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The Methodological Problems of International Law And Development

  • Ian Brownlie

Extract

My approach in introducing the discussion must be that of the “necessary hostility” of the practitioner who sees the client privately and tries to raise the real difficulties so that these are tackled constructively before the opposition is let loose on the client. Thus the tactic is that of constructive criticism, asking the tough questions. It is well known that multinationals and other interested parties are well served by international lawyers who will not neglect the tough technical problems.

No doubt methodology can be over-emphasised. It is clear that many lawyers have long and successful careers probably without once stopping to worry about methodology. In contrast are the linguistic philosophers who are rather like the gardener who spends his entire career in the tool shed and seed store but never gets out and grows any vegetables. Whilst the problems can be exaggerated, nonetheless there are problems and in a sense I want to raise questions without having firm views about the answers. I think this is exactly the forum in which we can exchange our views and impressions.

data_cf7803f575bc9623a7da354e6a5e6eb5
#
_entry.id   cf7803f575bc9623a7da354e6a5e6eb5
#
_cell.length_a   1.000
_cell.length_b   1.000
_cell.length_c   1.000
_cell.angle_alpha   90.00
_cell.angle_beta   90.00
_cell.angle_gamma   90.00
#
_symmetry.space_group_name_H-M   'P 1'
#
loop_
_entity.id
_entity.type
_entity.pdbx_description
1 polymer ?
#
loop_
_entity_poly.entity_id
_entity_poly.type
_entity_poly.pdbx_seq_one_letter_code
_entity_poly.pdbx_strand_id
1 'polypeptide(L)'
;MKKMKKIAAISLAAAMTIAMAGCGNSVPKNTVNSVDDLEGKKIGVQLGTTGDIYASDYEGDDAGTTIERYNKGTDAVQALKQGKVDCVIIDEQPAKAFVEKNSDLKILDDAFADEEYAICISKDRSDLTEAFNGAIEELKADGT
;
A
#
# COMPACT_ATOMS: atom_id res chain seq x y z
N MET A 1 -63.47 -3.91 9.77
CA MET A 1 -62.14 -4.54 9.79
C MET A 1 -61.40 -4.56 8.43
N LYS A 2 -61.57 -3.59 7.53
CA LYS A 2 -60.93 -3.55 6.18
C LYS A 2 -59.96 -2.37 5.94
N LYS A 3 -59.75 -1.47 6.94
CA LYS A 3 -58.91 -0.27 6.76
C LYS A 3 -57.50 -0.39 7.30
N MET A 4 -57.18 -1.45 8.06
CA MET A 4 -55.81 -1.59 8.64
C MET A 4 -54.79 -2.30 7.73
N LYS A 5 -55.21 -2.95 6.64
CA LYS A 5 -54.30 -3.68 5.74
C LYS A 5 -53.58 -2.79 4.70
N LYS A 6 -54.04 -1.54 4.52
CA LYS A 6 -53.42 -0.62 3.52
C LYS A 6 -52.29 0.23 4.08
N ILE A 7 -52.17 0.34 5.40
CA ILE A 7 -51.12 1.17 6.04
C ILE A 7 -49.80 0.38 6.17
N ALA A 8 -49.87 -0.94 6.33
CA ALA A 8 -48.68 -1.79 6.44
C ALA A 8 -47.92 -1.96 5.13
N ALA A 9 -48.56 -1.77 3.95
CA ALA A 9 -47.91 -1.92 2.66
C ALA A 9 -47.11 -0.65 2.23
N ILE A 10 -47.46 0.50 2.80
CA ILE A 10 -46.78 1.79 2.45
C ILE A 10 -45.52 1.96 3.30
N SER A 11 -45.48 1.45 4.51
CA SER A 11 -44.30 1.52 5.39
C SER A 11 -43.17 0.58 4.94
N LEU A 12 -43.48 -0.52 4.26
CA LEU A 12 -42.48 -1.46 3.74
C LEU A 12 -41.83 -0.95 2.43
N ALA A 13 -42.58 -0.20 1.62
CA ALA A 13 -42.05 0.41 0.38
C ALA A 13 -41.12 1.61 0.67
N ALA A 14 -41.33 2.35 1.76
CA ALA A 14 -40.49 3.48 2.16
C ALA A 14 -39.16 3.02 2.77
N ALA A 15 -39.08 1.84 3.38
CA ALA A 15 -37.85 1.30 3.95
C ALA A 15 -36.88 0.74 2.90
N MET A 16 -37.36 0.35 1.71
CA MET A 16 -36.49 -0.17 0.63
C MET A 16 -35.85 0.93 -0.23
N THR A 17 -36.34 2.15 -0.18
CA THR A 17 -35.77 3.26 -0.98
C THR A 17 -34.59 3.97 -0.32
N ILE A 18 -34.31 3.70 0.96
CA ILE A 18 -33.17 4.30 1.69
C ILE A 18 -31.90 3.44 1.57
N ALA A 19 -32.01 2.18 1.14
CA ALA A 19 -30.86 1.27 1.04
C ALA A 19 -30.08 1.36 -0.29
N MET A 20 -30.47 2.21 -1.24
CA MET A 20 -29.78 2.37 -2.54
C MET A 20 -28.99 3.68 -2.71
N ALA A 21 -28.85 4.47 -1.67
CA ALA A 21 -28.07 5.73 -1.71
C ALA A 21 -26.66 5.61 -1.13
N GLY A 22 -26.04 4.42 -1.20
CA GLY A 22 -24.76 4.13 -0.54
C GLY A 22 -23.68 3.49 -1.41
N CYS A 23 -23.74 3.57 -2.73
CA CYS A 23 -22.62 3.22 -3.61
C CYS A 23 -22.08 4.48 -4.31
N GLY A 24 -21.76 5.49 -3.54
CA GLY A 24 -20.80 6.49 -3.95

In my opinion the New International Economic Order presents problems of sources of a magnitude which is greater than the problems which have to be faced even when one is dealing with relatively old established parts of customary international law. In the first place we look at the nature of the sources. There is an incredible variety of sources, using the term “sources” in a rather question-begging way.

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* This contribution is based on the transcript of the introductory remarks delivered by Professor Brownlie in opening the colloquium.

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